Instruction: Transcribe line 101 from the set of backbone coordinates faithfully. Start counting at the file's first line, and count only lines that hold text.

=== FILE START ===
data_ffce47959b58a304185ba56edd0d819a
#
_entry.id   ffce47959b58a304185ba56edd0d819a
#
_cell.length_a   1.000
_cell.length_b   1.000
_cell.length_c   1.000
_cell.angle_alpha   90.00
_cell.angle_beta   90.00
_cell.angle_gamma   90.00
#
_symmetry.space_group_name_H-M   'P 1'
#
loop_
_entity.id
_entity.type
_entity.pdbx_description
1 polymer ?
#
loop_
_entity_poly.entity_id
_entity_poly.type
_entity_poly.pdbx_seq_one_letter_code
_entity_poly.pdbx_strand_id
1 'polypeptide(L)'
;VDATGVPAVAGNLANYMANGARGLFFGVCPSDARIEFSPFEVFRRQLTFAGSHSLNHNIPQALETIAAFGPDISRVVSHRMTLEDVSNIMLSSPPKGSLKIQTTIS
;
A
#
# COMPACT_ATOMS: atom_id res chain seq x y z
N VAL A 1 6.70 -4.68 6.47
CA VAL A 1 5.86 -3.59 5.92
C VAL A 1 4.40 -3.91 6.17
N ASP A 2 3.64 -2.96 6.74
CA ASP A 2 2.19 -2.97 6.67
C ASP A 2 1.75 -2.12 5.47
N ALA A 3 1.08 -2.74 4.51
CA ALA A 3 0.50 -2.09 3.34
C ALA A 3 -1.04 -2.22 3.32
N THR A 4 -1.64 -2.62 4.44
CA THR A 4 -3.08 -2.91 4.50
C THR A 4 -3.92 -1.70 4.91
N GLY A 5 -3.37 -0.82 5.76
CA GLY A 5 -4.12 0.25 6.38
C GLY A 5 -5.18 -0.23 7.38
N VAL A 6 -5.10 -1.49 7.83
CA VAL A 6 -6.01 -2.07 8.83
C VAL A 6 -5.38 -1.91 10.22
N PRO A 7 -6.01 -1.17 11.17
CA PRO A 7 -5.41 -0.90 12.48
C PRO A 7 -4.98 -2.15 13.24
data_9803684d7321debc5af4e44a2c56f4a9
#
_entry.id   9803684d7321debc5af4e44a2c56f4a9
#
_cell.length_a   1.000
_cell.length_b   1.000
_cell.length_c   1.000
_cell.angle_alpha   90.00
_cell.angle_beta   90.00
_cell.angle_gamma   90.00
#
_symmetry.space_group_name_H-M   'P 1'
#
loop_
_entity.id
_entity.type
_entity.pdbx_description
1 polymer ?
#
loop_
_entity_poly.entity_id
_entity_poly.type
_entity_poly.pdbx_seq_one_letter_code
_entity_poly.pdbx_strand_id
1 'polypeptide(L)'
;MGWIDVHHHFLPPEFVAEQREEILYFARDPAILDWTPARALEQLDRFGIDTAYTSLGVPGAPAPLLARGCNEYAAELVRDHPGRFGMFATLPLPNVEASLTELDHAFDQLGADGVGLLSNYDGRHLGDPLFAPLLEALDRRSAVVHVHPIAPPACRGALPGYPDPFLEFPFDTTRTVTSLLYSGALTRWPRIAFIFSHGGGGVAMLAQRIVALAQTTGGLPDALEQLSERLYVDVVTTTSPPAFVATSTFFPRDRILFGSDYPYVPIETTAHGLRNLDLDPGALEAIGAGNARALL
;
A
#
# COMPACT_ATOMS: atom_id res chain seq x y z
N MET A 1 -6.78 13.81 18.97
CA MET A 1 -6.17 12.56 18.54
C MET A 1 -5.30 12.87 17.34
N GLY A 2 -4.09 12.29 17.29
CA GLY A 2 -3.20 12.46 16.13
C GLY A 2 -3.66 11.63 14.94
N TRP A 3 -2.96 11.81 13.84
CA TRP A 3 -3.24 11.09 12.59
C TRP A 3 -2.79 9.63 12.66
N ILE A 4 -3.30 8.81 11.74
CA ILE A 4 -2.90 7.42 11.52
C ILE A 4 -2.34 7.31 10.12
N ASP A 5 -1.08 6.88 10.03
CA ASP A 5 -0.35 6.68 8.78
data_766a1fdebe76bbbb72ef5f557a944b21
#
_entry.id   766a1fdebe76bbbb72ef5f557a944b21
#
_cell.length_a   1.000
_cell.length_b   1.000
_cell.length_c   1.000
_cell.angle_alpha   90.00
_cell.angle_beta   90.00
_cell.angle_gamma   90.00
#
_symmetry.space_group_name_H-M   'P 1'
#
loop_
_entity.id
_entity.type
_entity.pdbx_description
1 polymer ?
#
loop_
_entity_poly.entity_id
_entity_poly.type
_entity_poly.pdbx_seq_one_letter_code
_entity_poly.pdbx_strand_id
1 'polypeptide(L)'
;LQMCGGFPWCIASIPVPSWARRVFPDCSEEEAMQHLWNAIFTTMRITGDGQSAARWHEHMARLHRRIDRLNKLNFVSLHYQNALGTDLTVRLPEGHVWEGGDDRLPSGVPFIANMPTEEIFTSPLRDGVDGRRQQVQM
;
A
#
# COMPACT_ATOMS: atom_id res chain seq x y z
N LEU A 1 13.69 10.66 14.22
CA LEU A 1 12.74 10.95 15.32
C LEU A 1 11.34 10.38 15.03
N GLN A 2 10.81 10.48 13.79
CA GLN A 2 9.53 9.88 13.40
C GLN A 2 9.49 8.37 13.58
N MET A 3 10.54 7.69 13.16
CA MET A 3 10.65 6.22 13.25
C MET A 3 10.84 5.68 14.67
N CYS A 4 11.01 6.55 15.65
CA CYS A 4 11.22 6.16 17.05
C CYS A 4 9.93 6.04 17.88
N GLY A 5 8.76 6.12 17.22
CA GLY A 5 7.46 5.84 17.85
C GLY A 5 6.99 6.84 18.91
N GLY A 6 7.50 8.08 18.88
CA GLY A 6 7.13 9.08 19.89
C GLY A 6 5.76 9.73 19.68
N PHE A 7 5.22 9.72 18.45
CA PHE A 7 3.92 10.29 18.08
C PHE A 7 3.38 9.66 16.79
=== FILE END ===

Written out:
_cell.length_b   1.000